How to develop a business case for Digital Twins

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As an industry leader in the AECO sector, you are always looking for ways to drive innovation and improve efficiency in your organisation. One technology that is gaining traction and making a real impact is the Digital Twin (DT). This blog post will explore the business case for implementing a Digital Twin, including the benefits it can bring to your organisation. A Digital Twin can majorly impact your operations by improving decision-making and reducing costs. If you are interested in learning more about how your company can benefit from this powerful technology, read on!

Common Definitions

A Business Case is a document that outlines the rationale and potential benefits of a proposed project or action. It persuades stakeholders to invest in the project and supports its implementation.

A Digital Twin is a realistic digital representation of assets, processes, or systems in the built or natural environment used in various industries, such as manufacturing, healthcare, transportation etc.


A Digital twin offers immense opportunities. It allows for exploring different scenarios and testing proposed technological, process, or strategy changes. Digital twins can also be used to streamline business operations and simulate prototypes, cutting down on wasted time, money, and effort. However, effective business planning is important for gaining support and raising capital for Digital Twin initiatives. Writing a business case provides an opportunity to justify and evaluate the need for a Digital Twin.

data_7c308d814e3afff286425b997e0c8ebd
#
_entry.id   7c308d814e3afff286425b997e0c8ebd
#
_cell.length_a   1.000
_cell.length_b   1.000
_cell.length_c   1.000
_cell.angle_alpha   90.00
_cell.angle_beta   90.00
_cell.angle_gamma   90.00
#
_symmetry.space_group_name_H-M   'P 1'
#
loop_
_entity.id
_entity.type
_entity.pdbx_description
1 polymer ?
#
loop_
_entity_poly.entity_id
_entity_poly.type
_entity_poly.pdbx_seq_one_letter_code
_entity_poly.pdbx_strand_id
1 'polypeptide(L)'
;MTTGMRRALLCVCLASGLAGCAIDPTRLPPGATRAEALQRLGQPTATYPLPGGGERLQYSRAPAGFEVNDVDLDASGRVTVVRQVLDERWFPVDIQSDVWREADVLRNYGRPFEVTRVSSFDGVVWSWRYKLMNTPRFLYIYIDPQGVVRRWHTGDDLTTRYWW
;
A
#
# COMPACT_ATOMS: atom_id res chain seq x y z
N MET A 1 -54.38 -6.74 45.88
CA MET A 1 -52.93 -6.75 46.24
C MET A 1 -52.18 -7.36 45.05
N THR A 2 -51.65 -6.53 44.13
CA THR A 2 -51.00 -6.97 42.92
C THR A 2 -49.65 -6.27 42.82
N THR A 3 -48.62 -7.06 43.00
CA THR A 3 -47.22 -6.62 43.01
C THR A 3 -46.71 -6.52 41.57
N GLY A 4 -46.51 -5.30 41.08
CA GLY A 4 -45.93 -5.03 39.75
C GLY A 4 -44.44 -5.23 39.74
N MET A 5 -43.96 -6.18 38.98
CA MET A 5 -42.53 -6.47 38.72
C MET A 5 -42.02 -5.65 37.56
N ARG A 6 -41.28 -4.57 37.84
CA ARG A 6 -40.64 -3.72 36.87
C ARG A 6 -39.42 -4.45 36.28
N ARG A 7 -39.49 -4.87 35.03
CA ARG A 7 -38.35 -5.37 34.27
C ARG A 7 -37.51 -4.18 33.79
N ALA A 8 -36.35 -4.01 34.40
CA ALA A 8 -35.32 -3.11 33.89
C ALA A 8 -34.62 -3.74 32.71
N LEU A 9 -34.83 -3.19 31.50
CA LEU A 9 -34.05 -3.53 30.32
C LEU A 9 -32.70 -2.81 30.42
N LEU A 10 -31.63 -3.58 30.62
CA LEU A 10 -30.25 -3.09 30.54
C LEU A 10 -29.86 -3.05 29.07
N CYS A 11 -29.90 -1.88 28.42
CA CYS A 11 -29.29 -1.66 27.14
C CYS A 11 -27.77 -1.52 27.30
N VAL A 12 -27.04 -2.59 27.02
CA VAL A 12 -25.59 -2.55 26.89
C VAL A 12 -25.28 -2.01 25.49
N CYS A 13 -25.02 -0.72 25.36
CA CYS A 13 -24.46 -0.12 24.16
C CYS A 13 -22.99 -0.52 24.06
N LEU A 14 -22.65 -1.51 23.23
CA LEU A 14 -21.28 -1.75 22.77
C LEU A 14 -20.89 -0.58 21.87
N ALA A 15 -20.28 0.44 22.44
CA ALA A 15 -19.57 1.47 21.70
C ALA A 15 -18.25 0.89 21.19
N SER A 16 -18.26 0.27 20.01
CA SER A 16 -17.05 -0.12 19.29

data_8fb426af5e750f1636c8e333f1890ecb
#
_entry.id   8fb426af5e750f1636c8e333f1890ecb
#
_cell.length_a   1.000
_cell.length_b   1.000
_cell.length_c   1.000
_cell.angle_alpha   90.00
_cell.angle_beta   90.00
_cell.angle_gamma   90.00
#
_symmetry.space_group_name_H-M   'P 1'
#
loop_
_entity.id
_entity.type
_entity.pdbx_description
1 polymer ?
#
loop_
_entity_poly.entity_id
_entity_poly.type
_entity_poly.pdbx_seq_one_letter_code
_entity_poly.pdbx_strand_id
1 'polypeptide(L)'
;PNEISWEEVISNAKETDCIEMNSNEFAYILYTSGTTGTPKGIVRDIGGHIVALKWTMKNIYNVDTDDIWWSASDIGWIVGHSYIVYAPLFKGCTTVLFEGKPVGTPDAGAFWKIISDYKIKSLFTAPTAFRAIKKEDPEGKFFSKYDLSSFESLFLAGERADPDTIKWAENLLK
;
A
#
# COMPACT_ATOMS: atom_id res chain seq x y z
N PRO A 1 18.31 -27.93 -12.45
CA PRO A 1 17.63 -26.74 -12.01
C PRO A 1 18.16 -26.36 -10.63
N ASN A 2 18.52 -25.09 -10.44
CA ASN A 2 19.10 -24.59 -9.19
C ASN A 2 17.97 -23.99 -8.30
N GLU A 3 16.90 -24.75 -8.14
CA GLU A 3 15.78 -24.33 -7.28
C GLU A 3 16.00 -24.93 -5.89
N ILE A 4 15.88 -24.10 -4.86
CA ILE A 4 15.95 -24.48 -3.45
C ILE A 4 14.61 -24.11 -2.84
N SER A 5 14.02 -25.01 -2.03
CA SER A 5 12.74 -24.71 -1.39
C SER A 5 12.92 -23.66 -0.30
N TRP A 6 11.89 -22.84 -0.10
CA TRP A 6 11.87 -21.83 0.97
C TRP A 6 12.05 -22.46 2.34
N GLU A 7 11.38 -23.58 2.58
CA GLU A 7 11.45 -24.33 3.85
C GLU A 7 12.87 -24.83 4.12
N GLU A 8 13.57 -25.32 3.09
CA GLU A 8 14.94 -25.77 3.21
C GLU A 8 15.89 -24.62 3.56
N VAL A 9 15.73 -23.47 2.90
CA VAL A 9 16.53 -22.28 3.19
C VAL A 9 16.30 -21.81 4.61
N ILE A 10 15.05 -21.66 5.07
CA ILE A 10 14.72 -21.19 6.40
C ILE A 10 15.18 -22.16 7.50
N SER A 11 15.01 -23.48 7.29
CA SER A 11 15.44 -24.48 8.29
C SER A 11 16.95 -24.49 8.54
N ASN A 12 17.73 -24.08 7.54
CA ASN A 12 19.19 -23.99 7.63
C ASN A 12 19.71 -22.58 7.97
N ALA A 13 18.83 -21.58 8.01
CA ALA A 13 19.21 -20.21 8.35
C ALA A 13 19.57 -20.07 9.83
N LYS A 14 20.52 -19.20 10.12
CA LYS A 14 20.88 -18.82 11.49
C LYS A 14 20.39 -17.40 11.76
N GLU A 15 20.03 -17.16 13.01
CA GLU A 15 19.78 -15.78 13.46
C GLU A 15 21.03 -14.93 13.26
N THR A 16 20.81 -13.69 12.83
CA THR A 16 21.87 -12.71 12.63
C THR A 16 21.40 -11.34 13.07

Use Cases

In order to effectively justify the need for developing a business case for a digital twin, its important to understand its purpose and the use it is being developed for. This Use Case Framework presents three distinct high level use case areas; Strategy and Planning, Managing Assets and Assurance.

Strategy and Planning

Digital Twins can inform a government policy, an organisation’s strategy, or a plan to construct new assets. For example, a local authority might use a Digital Twin of a region to inform decisions on new housing developments and infrastructure. Private companies may also use Digital Twins to inform decisions, such as when considering a merger. These Digital Twins support multi-criteria decision-making, allowing for exploring trade-offs and optimal choices.

Managing Assets

Digital Twins can be used to improve the performance, availability, and safety of assets, processes, and enterprises. These Digital Twins consider how assets are used and degraded over their lifespan, supporting maintenance, repair, and overhaul decisions. They can also be used to support ‘capital versus operating’ expenditure decisions, balancing cost, and future revenue.


Digital Twins can be used to provide assurance for the safety and resilience of assets, processes, and systems. These Digital Twins often rely on physical models and probabilistic methods to forecast behaviour with high certainty. The forecasting window can be months, years, or decades, with certainty decreasing over time. This use case is important in periods of significant technological, social, and environmental change and when seeking life extension for high-value assets used in critical applications.